BT is cutting its call-centre workforce in India by 4,000 and bringing some of the work back to the UK, the telco confirmed on Thursday.
The cuts all fall within BT Retail and involve only third-party call-centre staff rather than direct BT employees, according to a BT spokesman.
The workforce reduction will be complete by next year, he added, attributing the cuts to "improved customer service which means that fewer support staff are required".
As a result of the job cuts, some work performed by Indian staff will in future be carried out by employees in the UK.
"Some work will… be moved back to the UK and given to full-time BT employees who have been affected by cuts elsewhere in these challenging times," the spokesman said. "BT has a responsibility to find work for its permanent workforce and this is just one measure it is taking to protect its direct workforce."
The move was disclosed at the telco's annual general meeting yesterday, according to a report in The Times. The newspaper claims at least 2,000 jobs will be repatriated, with the total expected to be closer to 2,750. However, the BT spokesman refused to confirm exactly how many jobs will be returned to the UK.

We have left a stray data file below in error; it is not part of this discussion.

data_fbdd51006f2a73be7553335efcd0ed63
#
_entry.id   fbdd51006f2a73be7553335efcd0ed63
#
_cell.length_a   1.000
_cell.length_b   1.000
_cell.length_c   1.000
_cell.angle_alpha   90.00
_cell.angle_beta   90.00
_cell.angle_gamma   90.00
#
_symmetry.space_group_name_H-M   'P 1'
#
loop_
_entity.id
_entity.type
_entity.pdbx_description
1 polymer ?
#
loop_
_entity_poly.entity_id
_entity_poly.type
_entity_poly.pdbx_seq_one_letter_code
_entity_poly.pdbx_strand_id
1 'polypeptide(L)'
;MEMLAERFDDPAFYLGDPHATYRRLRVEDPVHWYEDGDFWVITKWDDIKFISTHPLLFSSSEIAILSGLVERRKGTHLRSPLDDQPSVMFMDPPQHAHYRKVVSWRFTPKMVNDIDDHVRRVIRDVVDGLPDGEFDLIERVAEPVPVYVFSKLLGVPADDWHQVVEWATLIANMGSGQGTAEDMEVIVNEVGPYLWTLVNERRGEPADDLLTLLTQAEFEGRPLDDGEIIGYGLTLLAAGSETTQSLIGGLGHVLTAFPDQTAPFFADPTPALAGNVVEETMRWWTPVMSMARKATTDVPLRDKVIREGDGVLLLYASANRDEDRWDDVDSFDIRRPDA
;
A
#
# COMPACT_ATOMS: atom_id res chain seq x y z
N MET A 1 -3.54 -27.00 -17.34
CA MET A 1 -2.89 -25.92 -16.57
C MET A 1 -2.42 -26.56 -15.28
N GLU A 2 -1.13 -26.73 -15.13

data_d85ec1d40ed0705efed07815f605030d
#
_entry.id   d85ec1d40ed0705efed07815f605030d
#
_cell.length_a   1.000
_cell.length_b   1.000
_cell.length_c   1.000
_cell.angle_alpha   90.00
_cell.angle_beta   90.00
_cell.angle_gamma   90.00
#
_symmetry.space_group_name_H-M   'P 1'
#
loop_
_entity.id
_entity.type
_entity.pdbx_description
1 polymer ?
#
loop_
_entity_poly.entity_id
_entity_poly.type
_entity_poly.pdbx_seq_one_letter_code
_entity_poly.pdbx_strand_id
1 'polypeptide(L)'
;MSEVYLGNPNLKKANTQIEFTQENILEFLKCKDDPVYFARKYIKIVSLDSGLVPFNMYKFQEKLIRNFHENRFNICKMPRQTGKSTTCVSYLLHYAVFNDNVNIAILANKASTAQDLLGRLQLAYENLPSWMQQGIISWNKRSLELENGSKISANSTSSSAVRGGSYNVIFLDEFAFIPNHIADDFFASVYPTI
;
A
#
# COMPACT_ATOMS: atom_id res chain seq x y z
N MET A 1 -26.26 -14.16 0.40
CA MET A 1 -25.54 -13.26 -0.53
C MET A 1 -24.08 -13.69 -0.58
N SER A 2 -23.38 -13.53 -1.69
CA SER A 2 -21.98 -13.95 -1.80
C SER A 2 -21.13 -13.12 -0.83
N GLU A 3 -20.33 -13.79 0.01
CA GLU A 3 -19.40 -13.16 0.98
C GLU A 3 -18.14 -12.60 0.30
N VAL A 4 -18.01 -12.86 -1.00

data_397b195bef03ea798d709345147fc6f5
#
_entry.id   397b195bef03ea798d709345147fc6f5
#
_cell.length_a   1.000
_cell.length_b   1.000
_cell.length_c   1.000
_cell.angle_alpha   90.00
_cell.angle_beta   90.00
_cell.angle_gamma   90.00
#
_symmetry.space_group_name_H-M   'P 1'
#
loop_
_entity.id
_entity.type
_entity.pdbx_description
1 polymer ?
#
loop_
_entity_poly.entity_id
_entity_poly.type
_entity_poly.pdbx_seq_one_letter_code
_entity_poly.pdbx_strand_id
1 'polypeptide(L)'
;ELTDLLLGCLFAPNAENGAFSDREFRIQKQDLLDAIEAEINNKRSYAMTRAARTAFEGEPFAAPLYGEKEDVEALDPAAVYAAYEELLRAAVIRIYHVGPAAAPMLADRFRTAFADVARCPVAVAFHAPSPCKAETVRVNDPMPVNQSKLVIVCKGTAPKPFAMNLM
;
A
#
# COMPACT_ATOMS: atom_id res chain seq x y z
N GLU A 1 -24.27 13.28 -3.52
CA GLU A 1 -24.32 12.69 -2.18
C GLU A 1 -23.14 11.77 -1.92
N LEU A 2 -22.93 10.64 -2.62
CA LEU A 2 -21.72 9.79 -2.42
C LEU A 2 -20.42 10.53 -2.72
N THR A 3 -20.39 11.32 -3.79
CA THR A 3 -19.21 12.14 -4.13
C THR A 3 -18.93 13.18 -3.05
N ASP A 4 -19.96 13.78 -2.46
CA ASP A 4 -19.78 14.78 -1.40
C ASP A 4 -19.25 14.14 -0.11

BT will still have call-centre operations in India and will continue to source software and applications development work there, according to the telco's spokesman.
"This announcement shouldn't be seen as a reflection of BT giving up hopes on sourcing [work from India]," he added.
The company recently topped a poll of UK companies with the worst customer service, with complaints including call-waiting times and trouble getting offshore call-centre staff to understand English accents.
At the company's annual shareholder meeting yesterday, BT chairman Sir Michael Rake said the company is focusing on improving customer service, along with investing in fibre infrastructure to enable superfast broadband. According to Rake, BT also expects to cut over £1bn of costs in the current financial year.
In separate news, BT announced it has been awarded a Ministry of Defence contract worth £99m over five years for managed voice and data networks in more than a quarter of a million MoD assets, including buildings, comms rooms and underground cable ducts.